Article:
Going Underground – The Jam

Extract from Sounds From the Street

Going Underground (Weller)
Recorded in January 1980 at The Townhouse Studios, Shepherd’s Bush, London
Produced by Vic Coppersmith-Heaven
Double A-side released 7 March 1980; Polydor POSPJ 113; reached no 1 in UK chart
Double A-side: ‘The Dreams Of Children’
B-side: ‘Away From The Numbers’, ‘The Modern World’, ‘Down In The Tube Station At Midnight’

In February 1980 The Jam played four low-key warm-up gigs in Cambridge, Canterbury, Malvern and finally at The Woking YMCA (the latter a benefit gig for that organisation). As most of their equipment had been shipped off to America for the tour that was due to begin a week later, The Jam turned to original band member Steve Brookes, who happily agreed to supply a free PA for their YMCA appearance.

All three band members still lived around the town and would still frequently appear in local pubs or make unpaid appearances at school fetes and other local functions. The previous summer, Paul, Bruce and Rick had even turned up bleary-eyed one Saturday morning to present the prizes at the Old Woking Primary School, later retiring to The Kingfield Arms pub outside the gates, where they discussed their in-production album, Setting Sons, with a gathering of schoolboys. The band at that point were still describing it as a concept album and explained the theme in the public bar while the landlord turned a blind eye to the underage drinkers that made up their audience.

The following week the band set out on their fourth tour of America and, buoyed by the commercial success of ‘The Eton Rifles’ and Setting Sons in the UK, they found their American fan base also increasing to the point where they were now able to sell out the 3000-capacity New York Palladium. Despite a positive start, the trip once again proved a sour one as Polydor’s US arm clashed with the band by releasing the unsuitable ‘Heatwave’ as a single in an attempt to win over an even larger American audience.

After yet another arduous month travelling around the States, the band had just finished a gig in Austin, Texas on 22 March when they received a late-night Trans-Atlantic phone call during the after-show drinks party at their hotel. By then it was already Sunday morning in England and the UK charts had been published. The message was that ‘Going Underground’ had entered at number one, and the party accordingly switched into high gear. The following morning, through a haze of hangovers, the band were facing a week off before picking up the tour for the final leg starting in New Jersey the following Friday.

But the band members had other ideas. Collectively the decision was taken (in under a minute, apparently) that The Jam would pack their bags and return home to England in order to perform ‘Going Underground’ on Top Of The Pops, which was recorded on Wednesday afternoons. They could have gone back to America in time to complete the tour but they had already had enough. Their fourth US tour was over and Britain’s biggest band were staying at home.

When The Jam performed ‘Going Underground’ on Top Of The Pops they were sans Rickenbacker, probably because their kit was still in the process of being shipped home. Foxton, in any case, was now creating his sound by using a Fender Precision Bass. Weller decided to demonstrate his growing interest in pop art by wearing a kitchen apron bearing a Heinz Tomato Soup logo (which he later referred to in the sleeve notes of Dig The New Breed, the band’s final album), although this move unnerved the BBC, who were very strict about product endorsement.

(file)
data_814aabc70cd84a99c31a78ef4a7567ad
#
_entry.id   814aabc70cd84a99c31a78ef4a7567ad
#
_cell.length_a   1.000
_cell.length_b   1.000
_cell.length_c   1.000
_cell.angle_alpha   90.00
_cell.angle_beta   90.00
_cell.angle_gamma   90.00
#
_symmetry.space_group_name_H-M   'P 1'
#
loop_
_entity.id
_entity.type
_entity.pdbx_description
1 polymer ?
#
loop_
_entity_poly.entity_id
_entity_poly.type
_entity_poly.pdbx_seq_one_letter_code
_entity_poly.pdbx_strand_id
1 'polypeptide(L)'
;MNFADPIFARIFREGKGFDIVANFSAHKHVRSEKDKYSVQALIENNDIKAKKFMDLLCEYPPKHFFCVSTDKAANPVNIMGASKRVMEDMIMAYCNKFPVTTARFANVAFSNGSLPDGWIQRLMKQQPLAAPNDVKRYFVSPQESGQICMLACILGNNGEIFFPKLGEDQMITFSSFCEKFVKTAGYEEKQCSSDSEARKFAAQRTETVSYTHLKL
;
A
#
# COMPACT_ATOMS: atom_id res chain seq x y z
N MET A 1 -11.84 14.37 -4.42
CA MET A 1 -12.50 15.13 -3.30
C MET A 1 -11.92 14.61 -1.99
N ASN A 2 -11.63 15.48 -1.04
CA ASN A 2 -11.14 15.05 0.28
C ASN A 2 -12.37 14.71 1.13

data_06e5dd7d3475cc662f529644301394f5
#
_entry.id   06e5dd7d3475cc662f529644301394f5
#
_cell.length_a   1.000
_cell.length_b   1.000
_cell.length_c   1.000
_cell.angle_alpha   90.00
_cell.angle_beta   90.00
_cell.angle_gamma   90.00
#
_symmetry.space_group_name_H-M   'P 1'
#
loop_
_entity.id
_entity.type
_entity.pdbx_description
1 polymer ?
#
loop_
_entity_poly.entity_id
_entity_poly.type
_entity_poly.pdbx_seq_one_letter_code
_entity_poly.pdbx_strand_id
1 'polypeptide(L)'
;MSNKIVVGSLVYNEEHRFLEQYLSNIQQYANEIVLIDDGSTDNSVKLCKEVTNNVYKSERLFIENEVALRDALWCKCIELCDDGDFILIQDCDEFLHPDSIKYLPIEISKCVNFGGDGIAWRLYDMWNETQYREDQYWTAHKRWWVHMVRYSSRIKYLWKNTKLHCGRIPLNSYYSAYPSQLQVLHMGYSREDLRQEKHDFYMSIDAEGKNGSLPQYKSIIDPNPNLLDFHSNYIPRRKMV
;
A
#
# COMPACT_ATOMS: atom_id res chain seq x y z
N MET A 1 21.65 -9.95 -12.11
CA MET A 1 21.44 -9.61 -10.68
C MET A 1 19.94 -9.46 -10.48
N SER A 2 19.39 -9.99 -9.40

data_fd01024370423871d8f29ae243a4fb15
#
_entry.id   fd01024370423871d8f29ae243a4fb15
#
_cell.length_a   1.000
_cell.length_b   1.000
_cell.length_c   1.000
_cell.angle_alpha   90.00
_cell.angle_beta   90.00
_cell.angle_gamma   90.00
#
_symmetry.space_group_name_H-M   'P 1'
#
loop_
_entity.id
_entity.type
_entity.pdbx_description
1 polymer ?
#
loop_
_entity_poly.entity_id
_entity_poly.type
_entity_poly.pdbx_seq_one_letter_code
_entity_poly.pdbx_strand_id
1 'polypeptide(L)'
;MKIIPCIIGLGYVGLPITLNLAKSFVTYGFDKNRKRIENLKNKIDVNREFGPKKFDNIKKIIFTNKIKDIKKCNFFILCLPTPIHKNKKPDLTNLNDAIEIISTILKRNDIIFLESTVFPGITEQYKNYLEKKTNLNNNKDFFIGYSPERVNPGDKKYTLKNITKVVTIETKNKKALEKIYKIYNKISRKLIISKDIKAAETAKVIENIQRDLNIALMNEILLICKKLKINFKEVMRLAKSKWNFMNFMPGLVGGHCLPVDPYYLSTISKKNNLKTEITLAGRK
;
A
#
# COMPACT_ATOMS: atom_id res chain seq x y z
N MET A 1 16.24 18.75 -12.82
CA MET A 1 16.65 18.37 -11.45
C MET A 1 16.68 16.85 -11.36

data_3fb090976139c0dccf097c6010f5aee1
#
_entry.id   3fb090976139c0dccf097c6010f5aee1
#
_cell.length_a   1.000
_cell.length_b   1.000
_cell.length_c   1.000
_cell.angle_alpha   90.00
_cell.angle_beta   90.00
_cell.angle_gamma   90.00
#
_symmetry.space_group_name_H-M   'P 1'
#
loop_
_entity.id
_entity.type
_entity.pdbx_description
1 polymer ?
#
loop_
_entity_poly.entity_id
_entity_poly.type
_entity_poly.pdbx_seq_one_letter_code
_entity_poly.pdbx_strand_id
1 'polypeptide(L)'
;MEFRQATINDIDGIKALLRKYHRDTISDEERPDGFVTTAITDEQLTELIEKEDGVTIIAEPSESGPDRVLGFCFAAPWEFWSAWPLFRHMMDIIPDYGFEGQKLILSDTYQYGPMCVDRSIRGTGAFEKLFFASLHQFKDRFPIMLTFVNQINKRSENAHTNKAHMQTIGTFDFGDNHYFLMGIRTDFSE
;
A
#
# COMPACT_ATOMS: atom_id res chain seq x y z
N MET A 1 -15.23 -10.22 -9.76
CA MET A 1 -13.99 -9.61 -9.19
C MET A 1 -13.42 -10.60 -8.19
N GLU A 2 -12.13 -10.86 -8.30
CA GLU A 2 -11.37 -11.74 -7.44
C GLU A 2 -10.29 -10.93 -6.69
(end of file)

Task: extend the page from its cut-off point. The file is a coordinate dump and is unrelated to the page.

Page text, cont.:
Weller had only been using it as a reference to the pop art cover of The Who album The Who Sell Out, which features Roger Daltry holding a giant can of Heinz baked beans. But Weller was only joking and mocking what he expected the reaction in some parts of the music press would be to his band’s long awaited success. ‘Number One single – The Jam have now sold out?’

In the event The BBC refused to allow Paul to wear the apron, although Weller characteristically agreed only to turn it round and wear it back to front. But with the studio lights blazing the apron became virtually transparent and viewers could clearly see the logo, which meant Weller had effectively got his way. But he wasn’t happy with what he perceived as establishment bullies laying the law down so when the time came for the performance (which was mimed), Weller minced about and deliberately got his words wrong.

Another typically humorous gesture from a man publicly becoming known as ‘Old Misery Guts’, after being labelled that by Smash Hits magazine. But, personally, Paul was largely unaffected by this tag, even playing up to it by introducing a flexi disc, given away by Smash Hits, with the words, ‘Hello, this is Paul Weller speaking, but don’t let that stop you enjoying yourselves.’

Driven once again by Foxton’s bass line, lyrically ‘Going Underground’ tackles the growing nuclear threat, referring to the invasion of Afghanistan by Russia in December 1979. Again written in the first person, Weller portrays himself as the proletariat instructed by the establishment to support their wishes (presumably by increasing taxes) and meekly towing the line.

In 2002, 22 years after The Jam released ‘Going Underground’, Paul Weller gave Virgin Radio’s breakfast DJ Daryl Denham permission to rewrite the lyrics to his number one hit. The song was released as ‘Go England’ just prior to the 2002 World Cup campaign.

 Sounds from the Street is available at these links.